In 1990 a Roper Poll asked respondents to name products which caused major garbage disposal problems in the United States. Disposable diapers were named by 41 percent as a big garbage headache—an altogether reasonable guess given the amount of attention diapers had received by the media. The problem is that in reality disposable diapers take up only 3 percent of landfill space and are in many ways an environmental improvement over cloth diapers.
If not for the work of the University of Arizona Garbage Project, such misconceptions would enjoy even wider currency. William Rathje and Cullen Murphy tell the fascinating story of the Garbage Project, which Professor Rathje has overseen for 20 years and through 28,000 pounds of garbage excavations. By bringing the cold rationality of archeology to bear in the modern landfill, the Garbage Project has demolished many myths about garbage and unearthed important ancient truths about human society.
A major victim of the facts turns out to be the crisis mentality which has characterized public debate on the subject in recent years. Rathje and Murphy combine the Garbage Project’s newly gleaned information with knowledge of pre-industrial societies to put the concern over waste disposal into a true historical context. The result is compelling evidence that civilization and garbage go hand in hand and that garbage problems are certainly nothing new.
Rathje and Murphy point out that the pre-Columbian Maya likely suffered through periodic methane explosions at their open waste pits. As some items became scarce, they also learned to recycle various bits of ornamentation and building materials. Rathje and Murphy also believe that the history of the Maya and other ancient peoples shows the same pattern of garbage generation: “Over time, grand civilizations seem to have moved from efficient scavenging to conspicuous consumption and then back again to the scavenger’s efficiency. It is a common story, usually driven by economic realities.” The developed world in general, and America in particular, are seen by Rathje and Murphy as moving back into scavenger mode after a stint of conspicuous consumption.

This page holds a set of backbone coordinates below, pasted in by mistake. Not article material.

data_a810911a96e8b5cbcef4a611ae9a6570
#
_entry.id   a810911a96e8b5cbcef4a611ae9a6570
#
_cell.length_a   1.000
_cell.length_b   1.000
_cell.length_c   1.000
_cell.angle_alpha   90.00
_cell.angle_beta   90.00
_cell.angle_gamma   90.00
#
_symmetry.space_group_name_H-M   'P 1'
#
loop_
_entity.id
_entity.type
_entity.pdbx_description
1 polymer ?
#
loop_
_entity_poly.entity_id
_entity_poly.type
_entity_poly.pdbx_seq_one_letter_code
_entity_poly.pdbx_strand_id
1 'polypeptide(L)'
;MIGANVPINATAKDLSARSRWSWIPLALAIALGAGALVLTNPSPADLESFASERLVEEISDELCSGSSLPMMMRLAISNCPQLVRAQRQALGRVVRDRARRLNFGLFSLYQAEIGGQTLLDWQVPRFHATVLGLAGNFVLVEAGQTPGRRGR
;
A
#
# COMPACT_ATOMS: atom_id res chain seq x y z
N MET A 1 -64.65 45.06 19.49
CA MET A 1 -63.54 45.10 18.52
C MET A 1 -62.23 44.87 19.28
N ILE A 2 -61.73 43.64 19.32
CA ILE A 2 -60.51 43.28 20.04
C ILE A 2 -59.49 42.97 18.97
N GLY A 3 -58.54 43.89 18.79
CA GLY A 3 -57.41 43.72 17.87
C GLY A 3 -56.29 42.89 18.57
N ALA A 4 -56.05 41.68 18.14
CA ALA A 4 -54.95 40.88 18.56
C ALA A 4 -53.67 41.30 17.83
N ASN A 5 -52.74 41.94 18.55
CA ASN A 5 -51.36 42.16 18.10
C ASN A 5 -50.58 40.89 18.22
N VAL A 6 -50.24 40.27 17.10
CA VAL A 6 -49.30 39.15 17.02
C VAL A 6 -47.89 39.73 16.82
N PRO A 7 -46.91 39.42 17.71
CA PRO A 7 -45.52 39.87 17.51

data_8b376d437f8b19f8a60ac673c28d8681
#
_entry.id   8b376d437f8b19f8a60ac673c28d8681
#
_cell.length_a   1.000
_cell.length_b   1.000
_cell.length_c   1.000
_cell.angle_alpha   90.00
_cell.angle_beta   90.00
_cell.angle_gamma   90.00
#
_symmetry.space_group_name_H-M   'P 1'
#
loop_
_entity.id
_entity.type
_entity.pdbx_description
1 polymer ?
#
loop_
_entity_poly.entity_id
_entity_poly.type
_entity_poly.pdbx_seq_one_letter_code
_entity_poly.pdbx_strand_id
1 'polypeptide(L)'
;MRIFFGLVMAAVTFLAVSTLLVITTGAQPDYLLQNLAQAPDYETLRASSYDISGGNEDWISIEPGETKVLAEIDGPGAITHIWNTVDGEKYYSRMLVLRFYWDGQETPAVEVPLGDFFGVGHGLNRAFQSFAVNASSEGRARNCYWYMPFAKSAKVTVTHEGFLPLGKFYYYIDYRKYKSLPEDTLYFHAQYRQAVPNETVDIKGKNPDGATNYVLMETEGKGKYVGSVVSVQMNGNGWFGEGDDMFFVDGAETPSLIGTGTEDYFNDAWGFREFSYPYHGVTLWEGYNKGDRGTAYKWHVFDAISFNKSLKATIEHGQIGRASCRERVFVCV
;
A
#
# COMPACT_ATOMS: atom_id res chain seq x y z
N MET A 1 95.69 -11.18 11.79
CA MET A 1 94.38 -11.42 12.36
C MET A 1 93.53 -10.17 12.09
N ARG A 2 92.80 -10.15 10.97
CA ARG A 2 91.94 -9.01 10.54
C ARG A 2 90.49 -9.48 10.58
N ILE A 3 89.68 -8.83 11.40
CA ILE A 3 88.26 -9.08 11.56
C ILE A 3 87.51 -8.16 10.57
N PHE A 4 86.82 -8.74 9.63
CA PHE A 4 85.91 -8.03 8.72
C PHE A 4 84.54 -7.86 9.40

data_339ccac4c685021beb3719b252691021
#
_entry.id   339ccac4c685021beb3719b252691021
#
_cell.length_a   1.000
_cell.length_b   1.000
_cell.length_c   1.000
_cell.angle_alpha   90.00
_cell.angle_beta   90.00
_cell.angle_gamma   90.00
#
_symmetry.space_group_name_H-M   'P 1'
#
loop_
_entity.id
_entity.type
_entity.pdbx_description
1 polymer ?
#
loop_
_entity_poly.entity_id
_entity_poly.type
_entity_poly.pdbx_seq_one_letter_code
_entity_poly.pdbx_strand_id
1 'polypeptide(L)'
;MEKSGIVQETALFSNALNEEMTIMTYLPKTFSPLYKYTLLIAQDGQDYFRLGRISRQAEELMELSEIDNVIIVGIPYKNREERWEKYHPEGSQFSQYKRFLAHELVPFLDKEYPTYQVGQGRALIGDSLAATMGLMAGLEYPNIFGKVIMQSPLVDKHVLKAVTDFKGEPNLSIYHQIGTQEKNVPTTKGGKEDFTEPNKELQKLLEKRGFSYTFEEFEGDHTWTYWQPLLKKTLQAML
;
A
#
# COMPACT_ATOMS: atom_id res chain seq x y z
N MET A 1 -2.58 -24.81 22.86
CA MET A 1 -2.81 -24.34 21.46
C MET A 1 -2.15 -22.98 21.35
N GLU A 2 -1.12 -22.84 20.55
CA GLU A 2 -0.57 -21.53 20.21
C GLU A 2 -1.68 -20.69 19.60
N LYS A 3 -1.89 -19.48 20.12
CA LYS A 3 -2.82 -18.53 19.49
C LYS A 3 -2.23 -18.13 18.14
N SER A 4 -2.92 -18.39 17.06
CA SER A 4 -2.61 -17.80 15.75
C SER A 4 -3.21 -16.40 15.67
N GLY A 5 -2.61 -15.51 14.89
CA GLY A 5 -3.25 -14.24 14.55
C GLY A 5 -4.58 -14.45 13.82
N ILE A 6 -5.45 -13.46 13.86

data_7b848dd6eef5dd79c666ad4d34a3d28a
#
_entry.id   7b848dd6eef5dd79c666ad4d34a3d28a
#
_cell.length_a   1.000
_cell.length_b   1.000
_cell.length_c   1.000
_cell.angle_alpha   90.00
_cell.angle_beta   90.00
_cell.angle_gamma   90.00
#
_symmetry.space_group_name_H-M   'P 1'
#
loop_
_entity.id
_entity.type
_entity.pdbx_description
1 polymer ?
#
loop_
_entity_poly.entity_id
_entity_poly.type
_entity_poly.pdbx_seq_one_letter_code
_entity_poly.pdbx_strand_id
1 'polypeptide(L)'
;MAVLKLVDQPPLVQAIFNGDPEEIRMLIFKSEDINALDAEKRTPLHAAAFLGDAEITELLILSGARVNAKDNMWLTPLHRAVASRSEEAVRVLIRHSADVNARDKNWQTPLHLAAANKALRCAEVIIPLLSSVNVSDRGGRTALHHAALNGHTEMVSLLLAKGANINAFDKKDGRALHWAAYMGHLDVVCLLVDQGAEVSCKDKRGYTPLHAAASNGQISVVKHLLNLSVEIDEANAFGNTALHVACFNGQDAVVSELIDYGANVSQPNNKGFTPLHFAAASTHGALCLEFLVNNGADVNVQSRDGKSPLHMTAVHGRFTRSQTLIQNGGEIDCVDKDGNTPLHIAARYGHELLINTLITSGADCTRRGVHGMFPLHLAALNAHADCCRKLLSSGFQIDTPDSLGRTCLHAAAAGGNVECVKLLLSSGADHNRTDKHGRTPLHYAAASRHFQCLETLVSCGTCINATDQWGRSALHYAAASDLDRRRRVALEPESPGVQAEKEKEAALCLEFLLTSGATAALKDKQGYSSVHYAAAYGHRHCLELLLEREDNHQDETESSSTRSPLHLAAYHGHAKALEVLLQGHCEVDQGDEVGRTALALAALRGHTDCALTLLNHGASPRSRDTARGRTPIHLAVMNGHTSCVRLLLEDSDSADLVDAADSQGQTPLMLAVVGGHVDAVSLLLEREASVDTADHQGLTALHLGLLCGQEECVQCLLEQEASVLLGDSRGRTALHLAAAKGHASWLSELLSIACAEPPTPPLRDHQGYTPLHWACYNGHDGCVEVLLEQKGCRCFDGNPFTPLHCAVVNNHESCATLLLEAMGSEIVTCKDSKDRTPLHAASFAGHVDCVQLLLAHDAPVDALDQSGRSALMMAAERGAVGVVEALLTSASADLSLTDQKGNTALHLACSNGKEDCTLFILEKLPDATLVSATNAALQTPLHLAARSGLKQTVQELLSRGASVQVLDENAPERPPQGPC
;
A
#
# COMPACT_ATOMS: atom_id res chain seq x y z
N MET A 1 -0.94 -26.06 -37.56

The authors also take a shot at those who believe modern society has developed an altogether new and environmentally devastating “throw-away” mentality. They compare today’s fast-food styrene “clamshells” with clay bowls from ancient Iraq which appear to have been produced with a single-use lifetime in mind. They even speculate on the amount of waste generated if the 5,000-year-old bowls were used as hamburger containers and conclude that in this respect, at least, the new idea is the better one.
But Rathje and Murphy are careful not to posit a technological solution to all garbage problems. They stick to the garbage facts and are not utopians. While noting the contribution at- home garbage disposals have made to the reduction of wet garbage, they do not foresee a new “magic bullet” which will reduce the remaining types of garbage. They do, however, note the potential of new waste-to-energy plants like SEMASS, located in Rochester, Massachusetts. A consortium of five private firms runs the SEMASS facility which produces fewer emissions than conventional power plants. Employing such new technologies while making a careful cost-benefit analysis of their impact is about all we can hope—and need to do.